Arsenic ingestion and bladder cancer mortality - What do the dose-response relationships suggest about mechanism?

Steven H. Lamm, Michael B. Kruse

Research output: Contribution to journalArticlepeer-review

13 Scopus citations


The Black-Foot Disease (BFD) endemic area of SW Taiwan has historically been the principal data source for assessing cancer risks from arsenic in drinking water in the United States, most recently in a 42-village ecological study. The data showed a discontinuity for bladder cancer risk at about 400 μg/L. A proposed explanation was that the arsenic-dependent bladder cancer risk was found only for those villages that were dependent on water from the artesian well aquifer (As > 350 μg/L and co-contamination with humic acids) and not for those villages receiving water from the shallow aquifer (As <350 μg/L without humic acids). The humic acids were present from the algae that grew in the uncovered tanks holding the artesian water. The risk factors (slopes) developed from these subpopulations of the SW Taiwan study were applied to the data from an ecological study of median groundwater arsenic concentration and bladder cancer mortality in 133 U.S. counties dependent on groundwater to determine the slope most predictive of U.S. experience for bladder cancer mortality and arsenic ingestion (Lamm et al. 2004) .The U.S. data excluded the SW Taiwan slope estimate derived from the artesian well-dependent subpopulation but were consistent with the slope estimate derived from the subpopulation using shallow aquifer water. Both the SW Taiwan data in the absence of high arsenic levels (<350 μg/L) and humic acids and the U.S. 133-county data with As <60 μg/L are consistent with no increased bladder cancer mortality risk from drinking water arsenic concentrations in the exposure range of observation. These analytic results are consistent with both co-carcinogenesis and high-exposure (hundreds of μg/L As) dependence models of toxicological mode-of-action. These dose-response relationships should influence prioritization in the remediation of arsenic-contaminated drinking water supplies.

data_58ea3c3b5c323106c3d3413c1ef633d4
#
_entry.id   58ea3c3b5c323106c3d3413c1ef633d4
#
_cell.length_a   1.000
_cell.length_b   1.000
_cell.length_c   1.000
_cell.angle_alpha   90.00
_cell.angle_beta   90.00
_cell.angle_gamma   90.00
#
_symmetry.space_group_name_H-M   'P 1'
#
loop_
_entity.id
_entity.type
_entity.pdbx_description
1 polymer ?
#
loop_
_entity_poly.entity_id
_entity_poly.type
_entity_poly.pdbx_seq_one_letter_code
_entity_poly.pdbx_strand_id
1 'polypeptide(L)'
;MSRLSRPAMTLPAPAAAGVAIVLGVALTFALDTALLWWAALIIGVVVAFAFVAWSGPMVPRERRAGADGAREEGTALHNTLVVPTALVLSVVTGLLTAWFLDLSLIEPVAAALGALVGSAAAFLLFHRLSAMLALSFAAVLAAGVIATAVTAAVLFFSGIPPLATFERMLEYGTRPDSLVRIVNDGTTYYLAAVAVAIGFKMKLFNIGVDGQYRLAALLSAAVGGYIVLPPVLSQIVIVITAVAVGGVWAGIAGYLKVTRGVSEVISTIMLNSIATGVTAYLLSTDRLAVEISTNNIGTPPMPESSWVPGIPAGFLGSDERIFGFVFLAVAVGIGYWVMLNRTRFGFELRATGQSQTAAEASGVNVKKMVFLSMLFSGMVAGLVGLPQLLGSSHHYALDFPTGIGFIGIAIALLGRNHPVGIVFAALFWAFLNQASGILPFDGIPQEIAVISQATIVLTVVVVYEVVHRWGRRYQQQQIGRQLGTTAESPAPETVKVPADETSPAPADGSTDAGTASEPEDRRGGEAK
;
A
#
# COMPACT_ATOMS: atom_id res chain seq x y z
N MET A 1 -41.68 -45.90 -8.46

Original languageEnglish (US)
Pages (from-to)433-450
Number of pages18
JournalHuman and Ecological Risk Assessment
Issue number2
StatePublished - Apr 2005
Externally publishedYes


  • Arsenic
  • Bladder cancer
  • Co-carcinogenesis
  • Humic substances
  • SW Taiwan

ASJC Scopus subject areas

  • Ecological Modeling
  • Management, Monitoring, Policy and Law


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